The Difference Between TV and Real Life Courtroom or My Day as a Juror-Wanna-Be
This was my first day ever to be called for the dreaded, or loved, jury duty. It was something I hoped to escape altogether, but with only two days left in my window of service, I got called in. Being a product of our popular culture, I envisioned my experience as a juror playing out much like a scened from popular shows like Law & Order, Bones or CSI. Some of you followed my tweets (learn more about Twitter from fellow blogger and Twitter Master Mike Hyatt here) during my illegal postings from the courtroom throughout the morning. Here’s 6 ways real life courtroom is different from your favorite tv courtroom.
- No musical score. I’m not just talking about the high-energy, fast-beat fare heard in “Boston Legal” episodes. There’s no music, no sound, no nothing. We just sat in this cold room with no ambient noise. Musak would’ve been awesome.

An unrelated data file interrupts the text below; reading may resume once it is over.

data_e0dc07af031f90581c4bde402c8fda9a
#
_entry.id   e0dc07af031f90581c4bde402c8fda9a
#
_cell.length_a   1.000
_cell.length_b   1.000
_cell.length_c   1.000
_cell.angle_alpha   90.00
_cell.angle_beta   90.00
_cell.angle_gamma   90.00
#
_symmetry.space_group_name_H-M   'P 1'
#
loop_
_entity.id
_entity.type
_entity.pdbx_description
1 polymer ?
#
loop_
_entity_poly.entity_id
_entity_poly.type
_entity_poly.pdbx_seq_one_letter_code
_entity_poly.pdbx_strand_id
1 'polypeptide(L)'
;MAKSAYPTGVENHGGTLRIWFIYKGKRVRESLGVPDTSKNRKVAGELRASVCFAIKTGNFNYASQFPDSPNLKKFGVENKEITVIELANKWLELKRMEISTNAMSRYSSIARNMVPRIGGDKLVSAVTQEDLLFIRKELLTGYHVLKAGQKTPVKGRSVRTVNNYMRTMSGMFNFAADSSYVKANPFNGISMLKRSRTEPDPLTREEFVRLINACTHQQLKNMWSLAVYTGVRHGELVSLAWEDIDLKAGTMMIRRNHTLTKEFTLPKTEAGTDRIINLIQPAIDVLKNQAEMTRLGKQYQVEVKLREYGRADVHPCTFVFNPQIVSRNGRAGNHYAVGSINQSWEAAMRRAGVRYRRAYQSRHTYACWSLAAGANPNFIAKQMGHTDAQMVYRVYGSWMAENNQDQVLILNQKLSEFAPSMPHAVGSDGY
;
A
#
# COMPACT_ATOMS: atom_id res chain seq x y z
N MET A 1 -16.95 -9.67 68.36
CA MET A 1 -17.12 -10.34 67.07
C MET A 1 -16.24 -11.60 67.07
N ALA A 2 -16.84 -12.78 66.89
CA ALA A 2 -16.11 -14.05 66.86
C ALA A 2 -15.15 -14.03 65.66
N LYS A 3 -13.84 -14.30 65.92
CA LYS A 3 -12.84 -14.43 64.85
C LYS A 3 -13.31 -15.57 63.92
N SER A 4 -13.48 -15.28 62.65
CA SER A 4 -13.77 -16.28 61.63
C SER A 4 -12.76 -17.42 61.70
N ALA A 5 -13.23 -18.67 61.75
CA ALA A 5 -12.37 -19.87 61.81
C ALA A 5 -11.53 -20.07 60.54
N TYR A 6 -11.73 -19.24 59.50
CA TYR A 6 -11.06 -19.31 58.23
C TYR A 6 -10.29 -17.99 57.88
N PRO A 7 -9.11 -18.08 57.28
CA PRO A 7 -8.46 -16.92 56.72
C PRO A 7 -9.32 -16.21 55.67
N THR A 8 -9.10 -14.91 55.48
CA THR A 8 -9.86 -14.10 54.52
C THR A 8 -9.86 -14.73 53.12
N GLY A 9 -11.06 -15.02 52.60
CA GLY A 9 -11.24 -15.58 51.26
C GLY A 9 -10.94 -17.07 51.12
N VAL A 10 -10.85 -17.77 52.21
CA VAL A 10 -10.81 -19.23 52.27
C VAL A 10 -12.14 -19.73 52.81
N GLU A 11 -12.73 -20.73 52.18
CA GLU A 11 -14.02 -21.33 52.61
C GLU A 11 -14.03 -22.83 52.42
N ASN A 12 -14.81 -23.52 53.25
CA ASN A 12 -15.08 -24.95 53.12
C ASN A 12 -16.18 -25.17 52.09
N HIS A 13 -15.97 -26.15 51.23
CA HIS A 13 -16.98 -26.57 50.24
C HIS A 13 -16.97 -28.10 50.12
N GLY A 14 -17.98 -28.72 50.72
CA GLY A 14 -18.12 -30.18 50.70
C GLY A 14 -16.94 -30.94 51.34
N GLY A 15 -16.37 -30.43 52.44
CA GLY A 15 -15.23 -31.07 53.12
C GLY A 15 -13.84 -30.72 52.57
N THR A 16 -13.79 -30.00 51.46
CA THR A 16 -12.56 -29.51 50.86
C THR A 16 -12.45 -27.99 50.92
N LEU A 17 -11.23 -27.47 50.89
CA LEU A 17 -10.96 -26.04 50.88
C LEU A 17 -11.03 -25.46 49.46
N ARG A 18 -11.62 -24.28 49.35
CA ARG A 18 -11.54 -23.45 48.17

- People are not as pretty as their television counterparts. No handsome lawyers in Armani suits, buff deputies or beautiful women of the jury like you’d see in Law & Order or in the old “LA Law.” This is Middle Tennessee, what can I say?
- No high-tech, CSI-like animated presentation of the evidence in cool flat screens. We had a Sony Triniton TV circa 1995 sitting on a cart, an easel with cardboard with black and white charts on it . I think I saw a flanelgraph for recreating the crime scene.
- Real-life lawyers are a lot less clever than tv attorneys. After listening to the prosecuting attorney de-briefing the jurors, I was under the impression he was getting paid by the word. So many words–so little meaning. He would not make it in Twitterland.
- Everyone knew the defendant was guilty of DUI before the trial got started. “It’s hard to walk a straight line if you’re nervous with blue lights all around you, don’t you agree?” Yeah, right. And with that pre-qualifying statement, I cast my vote: guilty.
- No drama. There’s more drama getting my kids up and ready for school than what happened today. No outbursts or even any name calling. [in all fairness, however, I didn’t stay for the real thing]
Fortunately, I was dismissed before the real trial began. I might be called back tomorrow. If so, I’m taking my own musical score with me: remember Ally McBeal?
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